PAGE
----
Tonight marks the "season finale" of Catie Lazarus's Employee Of The Month show at Joe's Pub, which we really should have told you about sooner. Luckily there is still time if you don't already have tickets, and it'll be worth your 20 bucks. We'd say Lazarus is ending the season with a bang, but she has consistently booked incredible guests, including: Wallace Shawn, Andrew Rannells, Rachel Maddow, Gloria Steinem, Rosie Perez, even the co-owner of Russ & Daughters. And tonight she'll welcome Martha Plimpton, Tony Award winner James Monroe Inglehart (Alladin), The Good Wife's Josh Charles (Will Gardner!), and more. Below, learn a little bit more about one of the finest hosts in NYC, and her show (which will return in September).
Can you tell us a little bit about Employee of the Month? Employee of the Month is a talk show about work. There's a live taping once a month at Joe's Pub and a weekly podcast weekly, which includes interviews that are done 1-on-1. Considering how much time we clock at work, I wanted to hear from folks who (mainly) love what they do.
There are a slew of canned talk shows, so I avoid questions I already know the answer to or think I do. My hope is that the conversations are thought provoking, ideally fun, and honest. I'm guessing I'm the only talk show host who dropped out of her doctorate in clinical psychology to do comedy and write journalism. I live for the moments when fans come back for the forth or fifth show or a guest offers unsolicited praise. Like Dick Cavett said, "I'm good, like him, but sexy." I loved his show(s). The only time I ever saw Woody Allen crack up was on Dick Cavett's show, and I doubt John Kerry would ever be as candid today on a talk show as he was on Dick Cavett's. Still, it'd be thrilling to experiment and see if it's possible to replicate the intimacy of my live show and podcast on television. Granted TV is also appealing as it would be nice to earn enough to afford an apartment with a washer/dryer within a sixty foot radius.
Who has been your favorite guest so far? I don't have a favorite guest. I'm not just saying that the way a parent might not publicly confess to having a favorite child. I pick guests I have a work crush on, for some reason or another. It never get's old finding out that I admire them for an entirely new reason. Like I, as with every other human with a pulse, admired Rachel Maddow's intellect. But on the show she was also hilarious, so quick on her feet, and a generous scene partner.
Do you have a dream guest? Yeah. There are countless folks I dream about interviewing, but a dream guest means that the fantasy of conversing with said person matches the reality. Does the person have a rich interior life and is willing to open up? Did my guest admit that I had kale stuck in my teeth? These are some key qualities of a good interviews.
You've performed at a lot of venues—and as a part of a lot of shows, like the Moth (which I love!)—around the city, what's been your favorite stage? Joe's Pub, where I'm an Artist-in-Residence, and UCB in Chelsea, are where I feel most comfortable in my skin. I'll never forget performing at The Laugh Factory in Times Square, which is now closed. It had replaced this Sex World Emporium, but they never got rid of the creepy mirrors or side rooms. Anyway, I once noticed an audience member was pleasuring himself during the comedy show. I called him out. Instead of feigning an apology or even ignoring me, he chastised me for, in his words, "disrespecting the building's history." Really he was just revealing that this was not the first time he'd made use of the premises.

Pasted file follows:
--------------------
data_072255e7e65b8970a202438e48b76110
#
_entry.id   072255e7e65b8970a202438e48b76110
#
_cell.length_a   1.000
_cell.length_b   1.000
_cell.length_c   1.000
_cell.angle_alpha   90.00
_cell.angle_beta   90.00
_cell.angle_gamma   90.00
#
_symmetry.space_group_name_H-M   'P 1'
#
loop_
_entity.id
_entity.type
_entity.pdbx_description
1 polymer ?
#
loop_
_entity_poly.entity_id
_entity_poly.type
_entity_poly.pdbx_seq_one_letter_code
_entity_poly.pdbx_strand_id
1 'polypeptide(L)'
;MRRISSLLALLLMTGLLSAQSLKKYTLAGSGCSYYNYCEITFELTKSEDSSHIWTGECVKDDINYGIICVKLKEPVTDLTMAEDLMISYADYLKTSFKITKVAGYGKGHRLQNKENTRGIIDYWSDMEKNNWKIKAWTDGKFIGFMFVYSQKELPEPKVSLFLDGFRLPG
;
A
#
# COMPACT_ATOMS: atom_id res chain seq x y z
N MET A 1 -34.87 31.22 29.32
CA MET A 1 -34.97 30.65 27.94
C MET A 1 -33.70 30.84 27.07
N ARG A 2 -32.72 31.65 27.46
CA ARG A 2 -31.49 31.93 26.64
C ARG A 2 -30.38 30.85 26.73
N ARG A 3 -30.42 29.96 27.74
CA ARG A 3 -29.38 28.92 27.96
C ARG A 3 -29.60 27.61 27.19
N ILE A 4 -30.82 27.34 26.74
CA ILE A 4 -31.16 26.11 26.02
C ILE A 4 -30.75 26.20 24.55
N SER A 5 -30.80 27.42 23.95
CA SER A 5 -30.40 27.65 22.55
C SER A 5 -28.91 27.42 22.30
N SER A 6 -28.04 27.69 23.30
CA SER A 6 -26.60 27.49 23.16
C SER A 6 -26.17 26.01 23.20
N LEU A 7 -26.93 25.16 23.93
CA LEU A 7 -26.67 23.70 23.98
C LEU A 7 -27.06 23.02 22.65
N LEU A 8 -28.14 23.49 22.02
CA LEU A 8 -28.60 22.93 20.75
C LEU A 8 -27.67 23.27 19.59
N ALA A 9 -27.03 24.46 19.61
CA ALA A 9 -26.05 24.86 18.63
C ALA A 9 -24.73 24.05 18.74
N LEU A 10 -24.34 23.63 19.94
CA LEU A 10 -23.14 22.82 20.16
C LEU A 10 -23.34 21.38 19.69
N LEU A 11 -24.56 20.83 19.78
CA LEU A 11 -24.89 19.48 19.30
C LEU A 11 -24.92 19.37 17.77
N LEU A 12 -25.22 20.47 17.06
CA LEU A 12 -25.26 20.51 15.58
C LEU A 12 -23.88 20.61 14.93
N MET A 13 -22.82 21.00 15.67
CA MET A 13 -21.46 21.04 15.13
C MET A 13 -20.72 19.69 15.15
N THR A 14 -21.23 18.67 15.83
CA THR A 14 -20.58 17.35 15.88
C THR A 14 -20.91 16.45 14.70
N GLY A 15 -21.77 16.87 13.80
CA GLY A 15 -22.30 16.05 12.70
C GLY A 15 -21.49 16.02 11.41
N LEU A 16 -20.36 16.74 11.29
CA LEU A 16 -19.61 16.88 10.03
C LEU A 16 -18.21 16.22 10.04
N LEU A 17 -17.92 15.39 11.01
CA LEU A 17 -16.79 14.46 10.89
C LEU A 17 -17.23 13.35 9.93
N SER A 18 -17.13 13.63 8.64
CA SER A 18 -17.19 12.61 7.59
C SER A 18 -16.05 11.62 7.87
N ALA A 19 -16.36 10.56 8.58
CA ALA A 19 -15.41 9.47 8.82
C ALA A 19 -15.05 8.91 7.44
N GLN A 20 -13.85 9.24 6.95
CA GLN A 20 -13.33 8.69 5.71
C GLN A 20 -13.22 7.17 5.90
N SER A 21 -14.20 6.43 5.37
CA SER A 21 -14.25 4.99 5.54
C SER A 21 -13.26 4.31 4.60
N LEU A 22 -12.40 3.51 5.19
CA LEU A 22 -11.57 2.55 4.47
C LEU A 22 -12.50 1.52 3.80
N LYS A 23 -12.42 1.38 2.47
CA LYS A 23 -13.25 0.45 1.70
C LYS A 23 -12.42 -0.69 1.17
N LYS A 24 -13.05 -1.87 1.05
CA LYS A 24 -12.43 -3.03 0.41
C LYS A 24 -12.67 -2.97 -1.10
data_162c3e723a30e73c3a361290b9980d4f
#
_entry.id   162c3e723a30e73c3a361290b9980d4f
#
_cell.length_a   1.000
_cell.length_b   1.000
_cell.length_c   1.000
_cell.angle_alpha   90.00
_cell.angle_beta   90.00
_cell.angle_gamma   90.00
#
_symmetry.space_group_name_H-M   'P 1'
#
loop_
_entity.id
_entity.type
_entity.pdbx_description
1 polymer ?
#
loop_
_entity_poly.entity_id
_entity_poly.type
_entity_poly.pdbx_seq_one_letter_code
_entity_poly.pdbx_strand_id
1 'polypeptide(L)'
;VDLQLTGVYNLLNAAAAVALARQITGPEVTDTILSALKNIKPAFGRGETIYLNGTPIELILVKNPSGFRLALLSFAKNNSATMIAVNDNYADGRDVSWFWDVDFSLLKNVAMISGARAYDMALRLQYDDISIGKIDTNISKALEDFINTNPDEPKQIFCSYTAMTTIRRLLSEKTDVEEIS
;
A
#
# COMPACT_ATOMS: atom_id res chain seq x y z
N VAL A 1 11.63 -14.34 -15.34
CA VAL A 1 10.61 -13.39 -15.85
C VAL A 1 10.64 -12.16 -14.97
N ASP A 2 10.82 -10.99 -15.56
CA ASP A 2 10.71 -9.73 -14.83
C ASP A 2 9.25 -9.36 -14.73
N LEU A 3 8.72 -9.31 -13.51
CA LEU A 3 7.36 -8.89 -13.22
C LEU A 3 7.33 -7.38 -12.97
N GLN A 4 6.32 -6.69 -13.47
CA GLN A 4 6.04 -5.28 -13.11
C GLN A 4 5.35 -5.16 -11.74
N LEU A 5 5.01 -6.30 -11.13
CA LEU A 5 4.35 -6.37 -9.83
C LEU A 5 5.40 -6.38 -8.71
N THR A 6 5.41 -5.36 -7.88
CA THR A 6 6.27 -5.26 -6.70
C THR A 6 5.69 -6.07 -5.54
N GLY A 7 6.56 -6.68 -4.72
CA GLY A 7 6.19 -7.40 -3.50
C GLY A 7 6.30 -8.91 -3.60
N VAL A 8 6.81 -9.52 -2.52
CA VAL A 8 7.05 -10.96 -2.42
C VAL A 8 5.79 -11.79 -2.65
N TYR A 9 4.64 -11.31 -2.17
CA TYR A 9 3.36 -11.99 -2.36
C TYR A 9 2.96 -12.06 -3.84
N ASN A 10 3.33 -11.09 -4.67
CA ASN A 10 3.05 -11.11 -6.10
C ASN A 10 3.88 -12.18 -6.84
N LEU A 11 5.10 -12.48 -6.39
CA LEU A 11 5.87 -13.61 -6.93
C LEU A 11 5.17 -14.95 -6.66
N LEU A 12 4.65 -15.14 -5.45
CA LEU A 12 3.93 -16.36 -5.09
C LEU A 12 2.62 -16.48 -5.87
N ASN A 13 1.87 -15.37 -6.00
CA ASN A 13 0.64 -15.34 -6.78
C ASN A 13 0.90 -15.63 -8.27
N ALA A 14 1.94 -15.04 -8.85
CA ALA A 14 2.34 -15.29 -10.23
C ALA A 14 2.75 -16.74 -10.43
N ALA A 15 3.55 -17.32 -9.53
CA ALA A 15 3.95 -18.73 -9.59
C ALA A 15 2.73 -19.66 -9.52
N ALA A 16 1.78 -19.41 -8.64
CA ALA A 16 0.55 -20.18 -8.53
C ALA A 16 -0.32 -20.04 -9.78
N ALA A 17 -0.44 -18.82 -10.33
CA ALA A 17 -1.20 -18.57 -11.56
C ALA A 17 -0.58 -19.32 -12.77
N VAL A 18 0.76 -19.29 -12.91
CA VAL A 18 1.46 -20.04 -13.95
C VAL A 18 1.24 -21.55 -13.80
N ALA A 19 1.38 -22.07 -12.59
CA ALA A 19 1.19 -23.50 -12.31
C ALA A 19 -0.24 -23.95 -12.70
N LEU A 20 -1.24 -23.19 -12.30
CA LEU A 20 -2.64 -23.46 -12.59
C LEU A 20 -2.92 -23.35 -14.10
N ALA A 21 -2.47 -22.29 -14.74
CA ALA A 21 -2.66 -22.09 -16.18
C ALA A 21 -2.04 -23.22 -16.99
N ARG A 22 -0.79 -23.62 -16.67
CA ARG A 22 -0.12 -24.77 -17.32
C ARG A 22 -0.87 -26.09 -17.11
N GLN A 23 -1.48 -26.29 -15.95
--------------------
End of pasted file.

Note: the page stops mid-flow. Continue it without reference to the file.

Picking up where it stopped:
You have a pretty crazy family history, from Thanksgiving ties to department stores to Quiz Game shows; can you share any family anecdotes? I wasted so much of my youth mortified by how different my life felt, whereas now I try and enjoy some of my family's quirks. Like my mom attended Harvard Law School, when so few women did, and is a career attorney. Yet, she joins Jane Austen fans at these annual conventions, where she'll dress up and rate the sex appeal of various fictional characters. If I walked near Harvard Law School's campus, I'd probably be escorted off out of fear I'd diminish the school's appeal to straight laced students. I did go to one of the Jane Austen convention's and it's more like a cross between Comic Con and one of those craft fairs where you have to be menopausal to eligible to set up a booth with your hand-made velvet and lace broaches.
Finally, can you tell us about your favorite podcast, your favorite NYC comedy night, and any current NYC comedians you're following? Oh wow! I could rattle off a zillion comedians, storytellers, writers, performers and their shows and podcasts based in New York, and I'd end up forgetting to mention so many equally brilliant and fun ones. (Yes, zillion is not an actual number, so don't waste your time trying it in Words with Friends.)
Most recently, I loved every minute of This American Life's spectacular taping at BAM, Justin Sayre's benefit Night of a Thousand Judy's, Bridget Everett's monthly Joe's Pub show, Andy Chritstie's LIAR, and a taping of Dale Seaver's podcast, which is reminiscent of Alan Partridge's 1st season on the BBC radio.
Tonight, before my season finale of Employee of the Month, I'm telling a story Leslie Goshko's exquisite storytelling show at KGB before Employee of the Month. There's nothing more fun than double dipping in a night, and New York remains one of the few places, you can tumble down utterly different rabbit holes in one evening, five blocks from each other. Speaking of which, I better get some sleep beforehand.